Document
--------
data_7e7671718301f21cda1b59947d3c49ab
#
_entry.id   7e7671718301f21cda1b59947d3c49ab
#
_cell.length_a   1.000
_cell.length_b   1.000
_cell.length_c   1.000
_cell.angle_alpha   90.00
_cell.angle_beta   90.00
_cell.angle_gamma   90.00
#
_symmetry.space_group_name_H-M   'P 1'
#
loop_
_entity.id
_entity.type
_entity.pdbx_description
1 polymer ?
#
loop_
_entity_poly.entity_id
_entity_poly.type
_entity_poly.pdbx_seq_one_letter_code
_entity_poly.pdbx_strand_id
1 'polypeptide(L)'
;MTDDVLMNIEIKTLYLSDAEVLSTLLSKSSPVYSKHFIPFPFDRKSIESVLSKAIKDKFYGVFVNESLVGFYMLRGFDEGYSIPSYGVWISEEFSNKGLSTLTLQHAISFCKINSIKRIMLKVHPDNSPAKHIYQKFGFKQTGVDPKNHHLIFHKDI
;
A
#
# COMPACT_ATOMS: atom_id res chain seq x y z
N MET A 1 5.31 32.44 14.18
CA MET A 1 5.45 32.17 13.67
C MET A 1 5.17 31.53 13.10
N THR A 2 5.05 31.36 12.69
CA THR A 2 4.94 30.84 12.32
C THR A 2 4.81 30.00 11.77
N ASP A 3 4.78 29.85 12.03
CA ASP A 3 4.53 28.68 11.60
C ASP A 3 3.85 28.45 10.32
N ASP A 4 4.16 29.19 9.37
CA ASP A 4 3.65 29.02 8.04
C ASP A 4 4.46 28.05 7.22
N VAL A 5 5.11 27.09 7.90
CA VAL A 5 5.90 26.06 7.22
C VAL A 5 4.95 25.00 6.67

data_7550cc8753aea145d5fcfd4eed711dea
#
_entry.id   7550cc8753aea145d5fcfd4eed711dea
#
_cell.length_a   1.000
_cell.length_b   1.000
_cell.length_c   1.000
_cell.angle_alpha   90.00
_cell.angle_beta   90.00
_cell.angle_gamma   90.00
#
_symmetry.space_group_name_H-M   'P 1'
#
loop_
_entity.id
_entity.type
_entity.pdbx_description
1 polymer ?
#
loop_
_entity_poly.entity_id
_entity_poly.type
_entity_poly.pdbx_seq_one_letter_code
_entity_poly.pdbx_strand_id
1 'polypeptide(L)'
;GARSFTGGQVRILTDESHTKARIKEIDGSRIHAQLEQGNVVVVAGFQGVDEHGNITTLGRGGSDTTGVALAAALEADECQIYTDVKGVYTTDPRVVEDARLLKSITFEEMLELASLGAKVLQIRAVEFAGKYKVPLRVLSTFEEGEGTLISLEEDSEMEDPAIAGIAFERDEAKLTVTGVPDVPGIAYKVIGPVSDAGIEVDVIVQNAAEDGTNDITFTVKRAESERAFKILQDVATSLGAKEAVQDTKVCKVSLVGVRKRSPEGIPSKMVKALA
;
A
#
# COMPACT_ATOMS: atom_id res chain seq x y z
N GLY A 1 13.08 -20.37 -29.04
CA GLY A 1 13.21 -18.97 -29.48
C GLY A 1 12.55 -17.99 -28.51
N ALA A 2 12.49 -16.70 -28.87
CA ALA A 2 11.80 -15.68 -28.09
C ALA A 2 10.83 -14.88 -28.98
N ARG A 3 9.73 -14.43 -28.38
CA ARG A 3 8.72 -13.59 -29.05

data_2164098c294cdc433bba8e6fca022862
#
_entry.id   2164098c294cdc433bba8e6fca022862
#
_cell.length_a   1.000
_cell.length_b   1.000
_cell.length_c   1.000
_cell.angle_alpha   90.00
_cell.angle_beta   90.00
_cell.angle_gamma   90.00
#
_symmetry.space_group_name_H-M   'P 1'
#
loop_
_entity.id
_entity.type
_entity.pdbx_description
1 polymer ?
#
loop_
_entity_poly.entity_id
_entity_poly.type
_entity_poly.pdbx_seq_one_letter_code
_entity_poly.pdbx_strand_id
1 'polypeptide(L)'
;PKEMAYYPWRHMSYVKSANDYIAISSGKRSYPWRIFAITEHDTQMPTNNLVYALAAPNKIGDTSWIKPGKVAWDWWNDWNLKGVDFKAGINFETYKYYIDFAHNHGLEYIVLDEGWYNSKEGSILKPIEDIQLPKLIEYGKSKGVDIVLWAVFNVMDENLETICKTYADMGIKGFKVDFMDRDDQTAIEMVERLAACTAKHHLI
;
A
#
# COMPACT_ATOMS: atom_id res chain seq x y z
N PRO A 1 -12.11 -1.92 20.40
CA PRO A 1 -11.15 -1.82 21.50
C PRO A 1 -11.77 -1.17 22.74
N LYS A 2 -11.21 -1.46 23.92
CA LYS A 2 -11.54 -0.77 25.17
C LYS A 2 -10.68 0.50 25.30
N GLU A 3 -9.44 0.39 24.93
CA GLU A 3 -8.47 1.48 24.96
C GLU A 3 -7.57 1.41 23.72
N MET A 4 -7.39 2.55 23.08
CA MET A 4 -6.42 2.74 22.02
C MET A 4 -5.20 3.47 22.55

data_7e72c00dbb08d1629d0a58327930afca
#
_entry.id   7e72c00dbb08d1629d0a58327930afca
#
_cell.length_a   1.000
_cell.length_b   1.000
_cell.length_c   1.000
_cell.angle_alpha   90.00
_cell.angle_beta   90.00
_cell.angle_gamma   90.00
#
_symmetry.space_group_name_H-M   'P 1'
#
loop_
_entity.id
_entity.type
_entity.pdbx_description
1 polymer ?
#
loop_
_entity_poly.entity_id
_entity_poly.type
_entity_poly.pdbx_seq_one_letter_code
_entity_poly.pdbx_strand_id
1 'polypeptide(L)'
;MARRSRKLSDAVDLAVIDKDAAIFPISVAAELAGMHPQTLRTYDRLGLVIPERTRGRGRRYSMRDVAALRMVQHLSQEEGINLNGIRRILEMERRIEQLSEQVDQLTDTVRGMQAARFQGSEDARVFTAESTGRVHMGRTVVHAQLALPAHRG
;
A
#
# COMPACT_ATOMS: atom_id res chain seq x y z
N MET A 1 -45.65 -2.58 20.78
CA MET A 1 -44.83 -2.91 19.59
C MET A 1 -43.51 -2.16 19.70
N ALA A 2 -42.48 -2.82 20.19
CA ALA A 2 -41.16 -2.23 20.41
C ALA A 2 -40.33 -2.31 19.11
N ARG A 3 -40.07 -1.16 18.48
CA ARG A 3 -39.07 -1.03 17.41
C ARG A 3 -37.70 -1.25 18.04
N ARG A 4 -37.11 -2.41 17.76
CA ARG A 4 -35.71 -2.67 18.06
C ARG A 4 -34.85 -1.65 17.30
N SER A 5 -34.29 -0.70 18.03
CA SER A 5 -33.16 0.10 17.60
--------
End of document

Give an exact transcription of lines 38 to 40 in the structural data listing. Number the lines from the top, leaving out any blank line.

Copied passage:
CA ASP A 3 4.53 28.68 11.60
C ASP A 3 3.85 28.45 10.32
N ASP A 4 4.16 29.19 9.37